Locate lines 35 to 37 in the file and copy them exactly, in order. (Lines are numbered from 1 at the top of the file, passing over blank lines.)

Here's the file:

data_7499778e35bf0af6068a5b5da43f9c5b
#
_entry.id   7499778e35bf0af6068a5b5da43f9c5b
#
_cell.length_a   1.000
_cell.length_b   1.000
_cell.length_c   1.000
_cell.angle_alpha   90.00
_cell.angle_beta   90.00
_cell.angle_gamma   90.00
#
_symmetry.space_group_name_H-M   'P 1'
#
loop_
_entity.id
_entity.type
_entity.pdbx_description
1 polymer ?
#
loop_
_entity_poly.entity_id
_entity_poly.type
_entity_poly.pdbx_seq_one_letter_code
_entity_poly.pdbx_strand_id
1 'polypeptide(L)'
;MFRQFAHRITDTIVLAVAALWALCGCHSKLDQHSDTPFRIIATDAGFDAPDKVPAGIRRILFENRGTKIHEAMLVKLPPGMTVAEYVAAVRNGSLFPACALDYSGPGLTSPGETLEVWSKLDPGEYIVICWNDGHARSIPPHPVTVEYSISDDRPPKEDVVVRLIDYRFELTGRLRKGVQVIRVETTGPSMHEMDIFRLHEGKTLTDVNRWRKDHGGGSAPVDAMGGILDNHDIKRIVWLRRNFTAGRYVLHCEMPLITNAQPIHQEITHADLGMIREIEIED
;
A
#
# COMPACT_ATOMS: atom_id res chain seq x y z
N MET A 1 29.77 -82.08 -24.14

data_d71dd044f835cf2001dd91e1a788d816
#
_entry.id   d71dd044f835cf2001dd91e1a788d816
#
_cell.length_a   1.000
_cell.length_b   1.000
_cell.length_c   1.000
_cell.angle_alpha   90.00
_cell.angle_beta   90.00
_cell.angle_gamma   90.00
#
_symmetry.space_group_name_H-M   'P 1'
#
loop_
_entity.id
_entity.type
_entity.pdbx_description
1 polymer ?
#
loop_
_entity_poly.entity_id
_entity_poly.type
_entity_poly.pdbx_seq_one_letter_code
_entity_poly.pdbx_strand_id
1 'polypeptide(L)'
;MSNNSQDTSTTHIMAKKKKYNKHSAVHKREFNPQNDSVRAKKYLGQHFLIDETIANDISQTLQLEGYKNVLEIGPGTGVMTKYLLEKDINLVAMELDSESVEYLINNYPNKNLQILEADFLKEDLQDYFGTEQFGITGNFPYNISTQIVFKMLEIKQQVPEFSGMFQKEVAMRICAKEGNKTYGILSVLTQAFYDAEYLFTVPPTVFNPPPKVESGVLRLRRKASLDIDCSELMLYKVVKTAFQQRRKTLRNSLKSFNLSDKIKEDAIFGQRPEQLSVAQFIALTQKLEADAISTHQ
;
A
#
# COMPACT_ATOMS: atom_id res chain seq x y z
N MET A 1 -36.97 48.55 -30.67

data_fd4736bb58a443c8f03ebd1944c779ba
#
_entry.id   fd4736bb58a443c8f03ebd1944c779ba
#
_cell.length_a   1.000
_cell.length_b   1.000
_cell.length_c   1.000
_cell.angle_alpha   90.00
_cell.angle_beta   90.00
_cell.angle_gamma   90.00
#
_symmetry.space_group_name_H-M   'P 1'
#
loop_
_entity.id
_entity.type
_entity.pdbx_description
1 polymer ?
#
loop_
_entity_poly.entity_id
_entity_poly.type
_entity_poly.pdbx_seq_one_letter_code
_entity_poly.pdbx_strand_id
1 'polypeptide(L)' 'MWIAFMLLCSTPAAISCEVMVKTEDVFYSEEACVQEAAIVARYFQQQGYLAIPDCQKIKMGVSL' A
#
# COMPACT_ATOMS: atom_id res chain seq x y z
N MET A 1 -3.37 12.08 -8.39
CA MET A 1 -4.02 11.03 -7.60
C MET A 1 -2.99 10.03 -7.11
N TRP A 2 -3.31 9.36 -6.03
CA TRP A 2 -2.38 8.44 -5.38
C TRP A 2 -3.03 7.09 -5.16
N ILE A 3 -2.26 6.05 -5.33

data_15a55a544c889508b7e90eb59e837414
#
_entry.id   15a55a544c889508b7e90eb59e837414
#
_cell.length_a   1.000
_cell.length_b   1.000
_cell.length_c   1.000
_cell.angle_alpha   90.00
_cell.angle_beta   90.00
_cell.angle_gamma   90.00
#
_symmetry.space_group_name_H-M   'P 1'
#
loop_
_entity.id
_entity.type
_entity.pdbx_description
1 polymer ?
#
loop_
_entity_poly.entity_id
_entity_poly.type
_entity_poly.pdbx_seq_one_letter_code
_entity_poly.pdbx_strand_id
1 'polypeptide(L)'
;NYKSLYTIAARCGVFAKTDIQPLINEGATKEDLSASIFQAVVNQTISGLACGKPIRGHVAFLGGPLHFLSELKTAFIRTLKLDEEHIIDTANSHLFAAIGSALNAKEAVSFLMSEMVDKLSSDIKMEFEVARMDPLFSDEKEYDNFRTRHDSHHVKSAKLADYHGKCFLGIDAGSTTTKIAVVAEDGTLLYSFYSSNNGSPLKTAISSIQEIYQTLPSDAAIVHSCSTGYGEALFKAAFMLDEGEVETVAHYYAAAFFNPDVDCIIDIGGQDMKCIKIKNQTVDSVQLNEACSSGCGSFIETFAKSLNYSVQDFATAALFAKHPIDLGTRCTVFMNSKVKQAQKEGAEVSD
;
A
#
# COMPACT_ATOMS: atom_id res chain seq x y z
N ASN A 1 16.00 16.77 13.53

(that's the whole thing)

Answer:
#
_cell.length_a   1.000
_cell.length_b   1.000